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THUNDER BAY -- Joe Callahan will not be serving any more time in prison for trying to help his friends illegally enter Canada.
Instead, an Ontario Court of Justice handed down a $5,000 fine to the 62-year-old man from Minneapolis for his involvement. Callahan had pleaded guilty to helping his friends Niger Saravia Arevalo and Sonia Aviles cross into Canada on July 31, 2011.
The court heard the Salvadorans couple was fleeing from the MS13 street gang and had asked Callahan to drive them to the border. For his efforts, Callahan spent about 30 days at the Thunder Bay District Jail.
Callahan, known to many as a humanitarian and political activist, said he was relieved to hear he wouldn’t be spending any more time in jail.
“I’m going to call that a victory and we’re going to have a celebration back in Minneapolis,” Callahan said.
“We are relieved. We were hoping for this. I’ll be continuing to be active in the movement against the war and occupations by the United States in the Middle East and in other countries.”
In addition to the fine, Callahan will have to pay a $750 surcharge and may not be allowed back into Canada.
Callahan said he’s definitely not a human smuggler and has tried to work to try to put a stop to the exploitation of immigrants.
Despite what had happened, Callahan said he holds no ill feelings towards his Salvadoran friends and felt that they have become closer because of the experience.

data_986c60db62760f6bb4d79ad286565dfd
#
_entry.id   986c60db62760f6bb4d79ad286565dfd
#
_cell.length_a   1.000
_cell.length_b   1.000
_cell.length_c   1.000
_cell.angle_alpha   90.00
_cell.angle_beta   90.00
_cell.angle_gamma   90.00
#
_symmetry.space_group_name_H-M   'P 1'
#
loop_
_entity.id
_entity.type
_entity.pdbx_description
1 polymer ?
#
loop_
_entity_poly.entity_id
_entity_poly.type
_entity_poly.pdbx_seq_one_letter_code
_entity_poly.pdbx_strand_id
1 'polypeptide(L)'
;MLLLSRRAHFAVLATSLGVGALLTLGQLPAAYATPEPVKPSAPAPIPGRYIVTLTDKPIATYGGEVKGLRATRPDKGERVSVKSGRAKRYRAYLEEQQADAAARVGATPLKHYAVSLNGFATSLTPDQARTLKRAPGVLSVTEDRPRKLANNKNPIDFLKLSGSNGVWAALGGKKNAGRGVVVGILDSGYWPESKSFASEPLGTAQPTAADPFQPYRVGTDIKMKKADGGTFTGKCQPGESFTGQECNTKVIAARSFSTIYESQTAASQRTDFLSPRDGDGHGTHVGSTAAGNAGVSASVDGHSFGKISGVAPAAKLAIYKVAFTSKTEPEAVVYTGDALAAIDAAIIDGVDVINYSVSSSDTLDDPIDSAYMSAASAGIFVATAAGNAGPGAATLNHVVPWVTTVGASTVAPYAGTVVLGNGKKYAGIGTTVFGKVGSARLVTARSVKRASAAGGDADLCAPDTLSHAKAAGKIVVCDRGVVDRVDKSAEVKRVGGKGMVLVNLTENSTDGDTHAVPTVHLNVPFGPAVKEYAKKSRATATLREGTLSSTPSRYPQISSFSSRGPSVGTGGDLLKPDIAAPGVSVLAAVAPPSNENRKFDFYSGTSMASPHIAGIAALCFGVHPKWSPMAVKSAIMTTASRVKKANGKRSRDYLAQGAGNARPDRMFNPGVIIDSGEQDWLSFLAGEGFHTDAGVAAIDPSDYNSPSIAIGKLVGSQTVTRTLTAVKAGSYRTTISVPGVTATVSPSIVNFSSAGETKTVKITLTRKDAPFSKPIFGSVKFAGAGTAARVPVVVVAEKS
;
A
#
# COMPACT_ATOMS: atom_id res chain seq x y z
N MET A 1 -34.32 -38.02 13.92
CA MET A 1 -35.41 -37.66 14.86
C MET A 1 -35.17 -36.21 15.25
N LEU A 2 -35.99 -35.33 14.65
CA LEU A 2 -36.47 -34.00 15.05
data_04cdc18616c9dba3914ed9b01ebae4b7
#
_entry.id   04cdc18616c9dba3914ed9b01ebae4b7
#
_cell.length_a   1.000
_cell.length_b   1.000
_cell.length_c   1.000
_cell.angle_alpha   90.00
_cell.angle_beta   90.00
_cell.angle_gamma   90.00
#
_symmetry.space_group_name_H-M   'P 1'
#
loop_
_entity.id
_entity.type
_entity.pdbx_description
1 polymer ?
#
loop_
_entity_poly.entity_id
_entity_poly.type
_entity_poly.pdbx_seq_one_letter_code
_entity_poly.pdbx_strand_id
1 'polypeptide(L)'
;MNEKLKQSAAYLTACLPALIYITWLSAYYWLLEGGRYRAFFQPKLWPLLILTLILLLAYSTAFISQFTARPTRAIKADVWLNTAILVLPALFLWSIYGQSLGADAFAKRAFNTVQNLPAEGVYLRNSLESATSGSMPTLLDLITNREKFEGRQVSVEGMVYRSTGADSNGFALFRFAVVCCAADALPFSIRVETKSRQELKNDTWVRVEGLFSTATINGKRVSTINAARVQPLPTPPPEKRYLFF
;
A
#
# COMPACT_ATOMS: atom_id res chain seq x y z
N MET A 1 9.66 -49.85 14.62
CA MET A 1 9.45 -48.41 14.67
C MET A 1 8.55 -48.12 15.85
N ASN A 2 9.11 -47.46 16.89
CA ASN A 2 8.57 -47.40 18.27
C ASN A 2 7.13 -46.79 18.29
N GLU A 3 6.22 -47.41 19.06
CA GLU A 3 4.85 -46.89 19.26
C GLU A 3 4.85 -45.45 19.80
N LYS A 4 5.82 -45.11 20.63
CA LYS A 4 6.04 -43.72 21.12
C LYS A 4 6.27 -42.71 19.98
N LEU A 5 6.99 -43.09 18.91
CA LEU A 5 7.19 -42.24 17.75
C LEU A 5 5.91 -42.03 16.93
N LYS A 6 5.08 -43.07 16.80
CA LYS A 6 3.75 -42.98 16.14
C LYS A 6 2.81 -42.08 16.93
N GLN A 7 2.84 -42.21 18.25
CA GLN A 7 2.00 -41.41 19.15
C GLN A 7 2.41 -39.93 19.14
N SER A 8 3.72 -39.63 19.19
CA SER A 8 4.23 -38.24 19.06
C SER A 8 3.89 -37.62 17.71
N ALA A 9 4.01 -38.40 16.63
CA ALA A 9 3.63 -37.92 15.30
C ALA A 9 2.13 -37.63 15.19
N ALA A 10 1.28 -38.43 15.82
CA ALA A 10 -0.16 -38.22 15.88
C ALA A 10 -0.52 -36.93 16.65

He added that he’s grateful for the support of his family and friends who traveled as far as Texas and California in order to be by his side.
Callahan’s younger brother, Peter, said the sentencing was fair and was glad that more jail time was no longer an option.
“When the first charges were laid I thought they were going to throw the book at him,” Peter said. “He was obviously in the category of a do-gooder trying to help people out. He got talked into doing something that he shouldn’t have been doing.”
Peter said his brother is special guy and he and his family have often tried to keep Callahan out of trouble while he pursued his activism.
During final submissions Wednesday, Callahan’s lawyer had asked Justice Joyce Lynn Pelletier to consider a significant fine in the range of $3,000 to $5,000. Assistant Crown attorney Ronald Poirier argued further jail time in the range of three to six months.
Pelletier said she had many things to consider when sentencing Callahan.
She took into consideration that he had no prior criminal record, no connection to any criminal organization, did not profit from helping the couple and while misguided was acting for humanitarian reasons.
She said the main of her sentencing was to act as a deterrent for others and took into account that Callahan had spent time in a jail she described as having poor conditions.
Callahan has 60 days to pay the fine and will be meeting with border officers Friday.
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